Wednesday, December 9, 2009

Joseph and Mary Travel to the Census

Title: Joseph and Mary Travel to the Census

Artist: William Hole

Medium: Printed book illustration

Size: 29 x 24 cm

Date: c.1908

Location: From “The Life of Jesus of Nazareth Portrayed in Colours.’ London: Eyre & Spottiswoode.

As documented in Luke 2:1-5, in those days Caesar Augustus issued a decree that a census should be taken of the entire Roman world, and everyone went to his own town to register. So Joseph also went up from the town of Nazareth in Galilee to Judea, to Bethlehem the town of David, because he belonged to the house and line of David. He went there to register with Mary, who was expecting her child.

As the decree for the census that leads Joseph and Mary to the city of David, better known as Bethlehem, comes from Caesar Augustus, the census probably sought to produce a registration list for taxes. A journey to the ancestral home would have fit Jewish practice, so that the custom was done in a culturally inoffensive manner. This was important, since an Imperial tax would have been a painful reminder of Israel's position before Rome. That Bethlehem is the town of David links Jesus’ birth with the promise of Micah 5:1-2, from Bethlehem will come “one who will be ruler over Israel, whose origins are from of old, from ancient times.” The association of David with the birth sounds a regal note, even if the allusion is made subtlety.

This illustration is one of eighty from the book ‘The Life of Jesus of Nazareth Portrayed in Colours.’ The watercolor paintings were done by British artist William Hole who travelled extensively in the middle east before executing this series of paintings. His aim was to depict what would have been visible to the contemporary observer, a follower of Jesus who recorded incidents of his daily life. Of this illustration he writes “A Syrian Khan or Inn is wholly devoid of privacy. Shallow and unfinished recesses, open for the most part, [...] provide the sole accommodation for travelers, whose animals with their attendants are crowded together in the central area.”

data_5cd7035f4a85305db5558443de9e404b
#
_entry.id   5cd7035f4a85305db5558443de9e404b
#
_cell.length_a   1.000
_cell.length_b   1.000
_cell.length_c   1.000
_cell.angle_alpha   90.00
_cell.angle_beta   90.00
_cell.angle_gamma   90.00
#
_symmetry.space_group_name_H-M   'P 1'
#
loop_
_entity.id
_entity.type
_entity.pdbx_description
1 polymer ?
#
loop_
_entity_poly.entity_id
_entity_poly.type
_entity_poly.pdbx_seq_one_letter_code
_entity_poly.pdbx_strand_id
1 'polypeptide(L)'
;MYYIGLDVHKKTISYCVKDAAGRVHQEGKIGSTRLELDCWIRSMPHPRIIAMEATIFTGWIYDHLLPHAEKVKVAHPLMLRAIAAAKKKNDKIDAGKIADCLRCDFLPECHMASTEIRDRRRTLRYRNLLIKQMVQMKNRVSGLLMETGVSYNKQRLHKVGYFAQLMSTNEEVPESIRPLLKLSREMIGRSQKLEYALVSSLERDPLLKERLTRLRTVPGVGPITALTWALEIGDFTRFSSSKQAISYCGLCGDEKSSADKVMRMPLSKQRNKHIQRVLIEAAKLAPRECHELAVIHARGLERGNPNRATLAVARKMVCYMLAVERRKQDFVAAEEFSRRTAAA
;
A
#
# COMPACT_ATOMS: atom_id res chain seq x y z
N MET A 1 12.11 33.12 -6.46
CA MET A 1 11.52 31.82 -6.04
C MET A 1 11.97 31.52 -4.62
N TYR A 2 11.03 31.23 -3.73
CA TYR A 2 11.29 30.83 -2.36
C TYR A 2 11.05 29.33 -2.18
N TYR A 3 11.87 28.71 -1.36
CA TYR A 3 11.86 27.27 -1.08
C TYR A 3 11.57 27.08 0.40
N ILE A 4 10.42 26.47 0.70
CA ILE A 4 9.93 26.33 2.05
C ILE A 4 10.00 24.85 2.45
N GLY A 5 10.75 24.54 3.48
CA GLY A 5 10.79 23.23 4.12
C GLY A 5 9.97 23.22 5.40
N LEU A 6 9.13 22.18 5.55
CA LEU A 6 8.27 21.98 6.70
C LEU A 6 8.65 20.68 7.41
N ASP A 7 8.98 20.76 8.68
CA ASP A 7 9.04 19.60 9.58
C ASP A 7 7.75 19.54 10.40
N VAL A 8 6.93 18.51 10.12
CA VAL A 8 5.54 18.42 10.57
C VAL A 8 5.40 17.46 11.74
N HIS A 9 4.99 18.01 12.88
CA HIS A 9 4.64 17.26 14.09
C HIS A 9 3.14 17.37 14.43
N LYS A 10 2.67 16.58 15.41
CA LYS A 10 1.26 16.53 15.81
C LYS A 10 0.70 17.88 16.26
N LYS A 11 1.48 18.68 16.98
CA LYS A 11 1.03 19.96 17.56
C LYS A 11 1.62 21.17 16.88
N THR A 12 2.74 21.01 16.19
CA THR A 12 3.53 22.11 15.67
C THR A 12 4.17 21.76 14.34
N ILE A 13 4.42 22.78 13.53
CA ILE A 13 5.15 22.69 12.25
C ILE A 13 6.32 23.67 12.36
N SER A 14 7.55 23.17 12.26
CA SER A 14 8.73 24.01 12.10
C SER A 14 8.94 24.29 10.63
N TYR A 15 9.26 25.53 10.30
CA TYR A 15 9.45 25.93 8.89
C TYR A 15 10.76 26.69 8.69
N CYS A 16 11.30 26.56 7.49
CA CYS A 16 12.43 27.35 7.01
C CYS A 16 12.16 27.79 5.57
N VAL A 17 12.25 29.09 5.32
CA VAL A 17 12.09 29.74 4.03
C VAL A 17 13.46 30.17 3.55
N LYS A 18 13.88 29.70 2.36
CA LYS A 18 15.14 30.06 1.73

William Hole (b. Salisbury 1846 – d. 1917) relocated to Edinburgh as a youth where he received his education at the Edinburgh Academy. But after serving as an apprentice to a civil engineer in the city, he decided that he wanted to see more of the world. While traveling through Italy he befriended some artists in Rome who convinced him that he should pursue a career in art. On returning to Edinburgh, he began formal training in both painting and etching at the Royal Scottish Academy.

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